Gila Gamliel, Israel’s minister of environmental protection, called the selling of animal furs for fashion “immoral,” according to the BBC, and said that her ministry would only grant sale permits for certain reasons — scientific research, education and instruction or religion.
That likely means that shtreimels, the fur hats made from sable and fox tails which are worn by married Hasidic men on Shabbat and holidays, as well as other traditional headgear like spodiks and kolpiks will be exempted from the ban.
Nonetheless, the ban would make Israel the first country to adopt the position on a national level.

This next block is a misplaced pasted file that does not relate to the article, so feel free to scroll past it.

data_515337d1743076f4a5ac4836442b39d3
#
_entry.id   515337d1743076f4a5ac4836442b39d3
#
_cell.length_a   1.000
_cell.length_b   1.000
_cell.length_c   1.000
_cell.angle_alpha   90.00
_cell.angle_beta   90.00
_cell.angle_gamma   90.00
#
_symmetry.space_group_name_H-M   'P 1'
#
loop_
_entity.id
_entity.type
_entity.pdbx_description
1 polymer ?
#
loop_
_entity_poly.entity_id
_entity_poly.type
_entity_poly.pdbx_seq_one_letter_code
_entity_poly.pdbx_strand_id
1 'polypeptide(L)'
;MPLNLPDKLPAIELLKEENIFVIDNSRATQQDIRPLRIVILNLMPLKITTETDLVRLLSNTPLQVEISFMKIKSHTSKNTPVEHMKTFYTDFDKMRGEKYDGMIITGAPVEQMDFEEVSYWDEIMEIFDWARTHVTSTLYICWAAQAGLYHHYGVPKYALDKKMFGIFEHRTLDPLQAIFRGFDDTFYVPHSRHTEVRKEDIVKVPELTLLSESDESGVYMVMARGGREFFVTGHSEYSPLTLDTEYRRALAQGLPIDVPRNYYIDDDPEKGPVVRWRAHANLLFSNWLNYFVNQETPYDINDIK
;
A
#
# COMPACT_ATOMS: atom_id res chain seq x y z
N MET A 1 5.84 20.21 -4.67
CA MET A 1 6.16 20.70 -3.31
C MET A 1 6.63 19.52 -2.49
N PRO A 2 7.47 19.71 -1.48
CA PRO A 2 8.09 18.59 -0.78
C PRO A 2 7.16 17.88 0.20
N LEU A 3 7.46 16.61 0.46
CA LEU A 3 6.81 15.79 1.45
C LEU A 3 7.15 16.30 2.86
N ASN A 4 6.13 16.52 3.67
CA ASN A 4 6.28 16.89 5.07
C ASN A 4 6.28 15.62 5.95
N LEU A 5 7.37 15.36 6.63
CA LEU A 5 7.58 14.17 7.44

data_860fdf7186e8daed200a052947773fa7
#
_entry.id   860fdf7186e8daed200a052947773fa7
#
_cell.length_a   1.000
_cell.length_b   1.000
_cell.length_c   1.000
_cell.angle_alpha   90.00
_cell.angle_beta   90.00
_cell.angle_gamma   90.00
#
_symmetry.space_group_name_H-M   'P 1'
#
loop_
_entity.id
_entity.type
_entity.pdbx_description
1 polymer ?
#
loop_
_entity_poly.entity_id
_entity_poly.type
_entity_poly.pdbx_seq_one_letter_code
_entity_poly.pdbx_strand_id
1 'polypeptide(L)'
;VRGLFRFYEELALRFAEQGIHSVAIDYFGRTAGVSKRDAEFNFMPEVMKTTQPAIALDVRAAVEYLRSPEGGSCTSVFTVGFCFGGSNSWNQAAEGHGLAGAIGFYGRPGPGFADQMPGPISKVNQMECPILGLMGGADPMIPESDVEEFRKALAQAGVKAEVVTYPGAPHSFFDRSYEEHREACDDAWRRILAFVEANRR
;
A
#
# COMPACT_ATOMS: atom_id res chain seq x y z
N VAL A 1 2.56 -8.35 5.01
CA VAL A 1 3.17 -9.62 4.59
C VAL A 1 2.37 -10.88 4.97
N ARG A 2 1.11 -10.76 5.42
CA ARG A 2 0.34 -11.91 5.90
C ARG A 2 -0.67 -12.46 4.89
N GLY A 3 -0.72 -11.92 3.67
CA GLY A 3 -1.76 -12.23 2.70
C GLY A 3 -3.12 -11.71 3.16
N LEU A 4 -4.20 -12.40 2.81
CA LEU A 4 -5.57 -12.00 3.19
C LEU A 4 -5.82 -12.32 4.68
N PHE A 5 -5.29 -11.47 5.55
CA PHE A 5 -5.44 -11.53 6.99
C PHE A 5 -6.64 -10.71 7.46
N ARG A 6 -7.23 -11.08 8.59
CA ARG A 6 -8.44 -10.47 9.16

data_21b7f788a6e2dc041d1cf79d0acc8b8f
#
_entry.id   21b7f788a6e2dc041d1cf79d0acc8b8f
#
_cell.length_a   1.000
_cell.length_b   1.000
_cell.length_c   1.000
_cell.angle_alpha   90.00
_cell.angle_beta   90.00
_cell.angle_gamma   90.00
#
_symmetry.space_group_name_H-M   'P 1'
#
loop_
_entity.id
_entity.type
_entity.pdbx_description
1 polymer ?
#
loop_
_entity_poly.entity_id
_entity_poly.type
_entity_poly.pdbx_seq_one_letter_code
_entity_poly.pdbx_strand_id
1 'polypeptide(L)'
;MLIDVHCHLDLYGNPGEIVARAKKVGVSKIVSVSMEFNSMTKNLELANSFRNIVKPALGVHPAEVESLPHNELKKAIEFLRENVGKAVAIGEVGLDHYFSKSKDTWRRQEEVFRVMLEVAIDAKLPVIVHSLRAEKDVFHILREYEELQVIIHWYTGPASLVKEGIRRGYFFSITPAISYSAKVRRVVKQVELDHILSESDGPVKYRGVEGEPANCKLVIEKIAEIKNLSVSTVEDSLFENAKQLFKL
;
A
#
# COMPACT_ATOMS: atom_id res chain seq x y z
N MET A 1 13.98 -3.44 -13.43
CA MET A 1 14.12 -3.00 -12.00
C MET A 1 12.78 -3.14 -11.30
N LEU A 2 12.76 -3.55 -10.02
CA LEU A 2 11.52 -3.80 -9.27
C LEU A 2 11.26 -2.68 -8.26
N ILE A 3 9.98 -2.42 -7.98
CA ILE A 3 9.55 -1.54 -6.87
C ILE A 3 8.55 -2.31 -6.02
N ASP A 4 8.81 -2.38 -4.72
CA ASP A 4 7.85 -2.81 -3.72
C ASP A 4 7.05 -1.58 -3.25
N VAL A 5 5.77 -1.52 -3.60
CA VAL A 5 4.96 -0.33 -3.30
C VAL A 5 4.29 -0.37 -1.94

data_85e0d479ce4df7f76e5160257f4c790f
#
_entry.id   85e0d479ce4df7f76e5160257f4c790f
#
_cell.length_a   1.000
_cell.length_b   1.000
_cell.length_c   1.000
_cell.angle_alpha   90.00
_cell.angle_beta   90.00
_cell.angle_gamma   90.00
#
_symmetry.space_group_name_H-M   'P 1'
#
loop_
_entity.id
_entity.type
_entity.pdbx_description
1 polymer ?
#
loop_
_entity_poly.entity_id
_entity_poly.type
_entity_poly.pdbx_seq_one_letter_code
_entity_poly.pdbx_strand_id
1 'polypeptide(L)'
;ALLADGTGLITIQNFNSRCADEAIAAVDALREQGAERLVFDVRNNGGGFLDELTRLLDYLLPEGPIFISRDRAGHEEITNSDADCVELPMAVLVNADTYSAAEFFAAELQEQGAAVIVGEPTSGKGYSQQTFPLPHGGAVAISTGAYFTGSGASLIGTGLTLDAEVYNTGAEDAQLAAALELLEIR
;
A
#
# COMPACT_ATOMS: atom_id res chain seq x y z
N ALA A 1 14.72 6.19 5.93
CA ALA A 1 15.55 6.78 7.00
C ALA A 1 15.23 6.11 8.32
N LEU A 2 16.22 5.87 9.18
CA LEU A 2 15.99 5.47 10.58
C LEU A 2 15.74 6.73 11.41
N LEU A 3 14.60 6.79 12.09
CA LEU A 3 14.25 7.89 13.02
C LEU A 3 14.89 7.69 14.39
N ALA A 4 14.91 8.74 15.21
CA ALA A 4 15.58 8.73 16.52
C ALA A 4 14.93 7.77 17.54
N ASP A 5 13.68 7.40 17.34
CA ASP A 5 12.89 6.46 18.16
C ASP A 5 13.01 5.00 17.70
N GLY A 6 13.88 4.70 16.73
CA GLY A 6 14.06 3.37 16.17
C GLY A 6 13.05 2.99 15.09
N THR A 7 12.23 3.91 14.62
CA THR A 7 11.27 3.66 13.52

Israeli politicians have long debated a ban on furs, but had been stymied by ultra-Orthodox groups for whom the shtreimel is a cherished piece of religious garb. Generally, shtreimels are purchased for a groom by the family of the bride. They can easily top $2,000. However, not all Orthodox leaders felt that real fur was a necessity.
Rabbi Shlomo Pappenheim, who was a member of the Toldos Aharon Hasidic sect and the chair of the Edah HaChareidis, a council of Jerusalem’s ultra-Orthodox leadership, in 2017 called for synthetic hats to become the norm in the community, citing humanitarian concerns.
Last summer, New York City also debated a ban on the sale of furs, which was similarly opposed by the Orthodox population.